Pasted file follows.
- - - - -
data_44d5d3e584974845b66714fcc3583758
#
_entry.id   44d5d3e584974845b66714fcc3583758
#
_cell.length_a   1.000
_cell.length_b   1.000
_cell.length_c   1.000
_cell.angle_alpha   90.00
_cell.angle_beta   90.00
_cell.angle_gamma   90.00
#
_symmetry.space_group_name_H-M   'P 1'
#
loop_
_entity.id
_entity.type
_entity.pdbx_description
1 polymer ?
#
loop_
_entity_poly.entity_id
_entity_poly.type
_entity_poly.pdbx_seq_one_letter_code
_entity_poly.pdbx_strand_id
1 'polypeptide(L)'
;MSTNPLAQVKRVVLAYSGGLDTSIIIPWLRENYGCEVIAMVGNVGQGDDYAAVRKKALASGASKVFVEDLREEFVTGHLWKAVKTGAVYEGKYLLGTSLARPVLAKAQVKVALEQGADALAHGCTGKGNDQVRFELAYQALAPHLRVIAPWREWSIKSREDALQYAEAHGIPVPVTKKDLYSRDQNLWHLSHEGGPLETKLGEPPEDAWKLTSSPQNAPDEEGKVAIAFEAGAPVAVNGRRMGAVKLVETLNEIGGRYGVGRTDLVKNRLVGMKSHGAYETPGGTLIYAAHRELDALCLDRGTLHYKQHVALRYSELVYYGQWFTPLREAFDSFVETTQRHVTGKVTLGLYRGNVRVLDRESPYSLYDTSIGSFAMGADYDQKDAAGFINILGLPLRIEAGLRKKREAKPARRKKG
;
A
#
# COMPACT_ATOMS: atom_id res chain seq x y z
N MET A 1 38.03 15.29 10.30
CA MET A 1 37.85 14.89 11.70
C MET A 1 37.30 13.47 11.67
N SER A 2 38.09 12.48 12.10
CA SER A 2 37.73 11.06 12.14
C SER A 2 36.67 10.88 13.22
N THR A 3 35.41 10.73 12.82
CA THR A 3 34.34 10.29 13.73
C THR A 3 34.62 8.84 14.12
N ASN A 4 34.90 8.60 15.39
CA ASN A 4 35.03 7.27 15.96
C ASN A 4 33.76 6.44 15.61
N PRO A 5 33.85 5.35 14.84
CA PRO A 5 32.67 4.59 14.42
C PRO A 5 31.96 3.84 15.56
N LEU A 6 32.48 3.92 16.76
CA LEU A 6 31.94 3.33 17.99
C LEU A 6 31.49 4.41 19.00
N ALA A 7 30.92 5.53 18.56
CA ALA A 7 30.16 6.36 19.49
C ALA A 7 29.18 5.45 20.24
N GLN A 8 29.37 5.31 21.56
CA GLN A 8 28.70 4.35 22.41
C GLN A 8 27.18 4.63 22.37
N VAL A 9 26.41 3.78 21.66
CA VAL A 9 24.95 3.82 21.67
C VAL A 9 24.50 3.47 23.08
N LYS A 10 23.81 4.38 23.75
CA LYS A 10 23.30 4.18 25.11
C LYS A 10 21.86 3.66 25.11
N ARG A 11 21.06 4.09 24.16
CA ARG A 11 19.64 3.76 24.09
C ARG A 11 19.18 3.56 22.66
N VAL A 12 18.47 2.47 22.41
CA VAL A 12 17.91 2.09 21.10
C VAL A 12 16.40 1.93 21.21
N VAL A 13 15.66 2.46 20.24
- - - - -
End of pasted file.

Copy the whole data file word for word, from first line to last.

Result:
data_44d5d3e584974845b66714fcc3583758
#
_entry.id   44d5d3e584974845b66714fcc3583758
#
_cell.length_a   1.000
_cell.length_b   1.000
_cell.length_c   1.000
_cell.angle_alpha   90.00
_cell.angle_beta   90.00
_cell.angle_gamma   90.00
#
_symmetry.space_group_name_H-M   'P 1'
#
loop_
_entity.id
_entity.type
_entity.pdbx_description
1 polymer ?
#
loop_
_entity_poly.entity_id
_entity_poly.type
_entity_poly.pdbx_seq_one_letter_code
_entity_poly.pdbx_strand_id
1 'polypeptide(L)'
;MSTNPLAQVKRVVLAYSGGLDTSIIIPWLRENYGCEVIAMVGNVGQGDDYAAVRKKALASGASKVFVEDLREEFVTGHLWKAVKTGAVYEGKYLLGTSLARPVLAKAQVKVALEQGADALAHGCTGKGNDQVRFELAYQALAPHLRVIAPWREWSIKSREDALQYAEAHGIPVPVTKKDLYSRDQNLWHLSHEGGPLETKLGEPPEDAWKLTSSPQNAPDEEGKVAIAFEAGAPVAVNGRRMGAVKLVETLNEIGGRYGVGRTDLVKNRLVGMKSHGAYETPGGTLIYAAHRELDALCLDRGTLHYKQHVALRYSELVYYGQWFTPLREAFDSFVETTQRHVTGKVTLGLYRGNVRVLDRESPYSLYDTSIGSFAMGADYDQKDAAGFINILGLPLRIEAGLRKKREAKPARRKKG
;
A
#
# COMPACT_ATOMS: atom_id res chain seq x y z
N MET A 1 38.03 15.29 10.30
CA MET A 1 37.85 14.89 11.70
C MET A 1 37.30 13.47 11.67
N SER A 2 38.09 12.48 12.10
CA SER A 2 37.73 11.06 12.14
C SER A 2 36.67 10.88 13.22
N THR A 3 35.41 10.73 12.82
CA THR A 3 34.34 10.29 13.73
C THR A 3 34.62 8.84 14.12
N ASN A 4 34.90 8.60 15.39
CA ASN A 4 35.03 7.27 15.96
C ASN A 4 33.76 6.44 15.61
N PRO A 5 33.85 5.35 14.84
CA PRO A 5 32.67 4.59 14.42
C PRO A 5 31.96 3.84 15.56
N LEU A 6 32.48 3.92 16.76
CA LEU A 6 31.94 3.33 17.99
C LEU A 6 31.49 4.41 19.00
N ALA A 7 30.92 5.53 18.56
CA ALA A 7 30.16 6.36 19.49
C ALA A 7 29.18 5.45 20.24
N GLN A 8 29.37 5.31 21.56
CA GLN A 8 28.70 4.35 22.41
C GLN A 8 27.18 4.63 22.37
N VAL A 9 26.41 3.78 21.66
CA VAL A 9 24.95 3.82 21.67
C VAL A 9 24.50 3.47 23.08
N LYS A 10 23.81 4.38 23.75
CA LYS A 10 23.30 4.18 25.11
C LYS A 10 21.86 3.66 25.11
N ARG A 11 21.06 4.09 24.16
CA ARG A 11 19.64 3.76 24.09
C ARG A 11 19.18 3.56 22.66
N VAL A 12 18.47 2.47 22.41
CA VAL A 12 17.91 2.09 21.10
C VAL A 12 16.40 1.93 21.21
N VAL A 13 15.66 2.46 20.24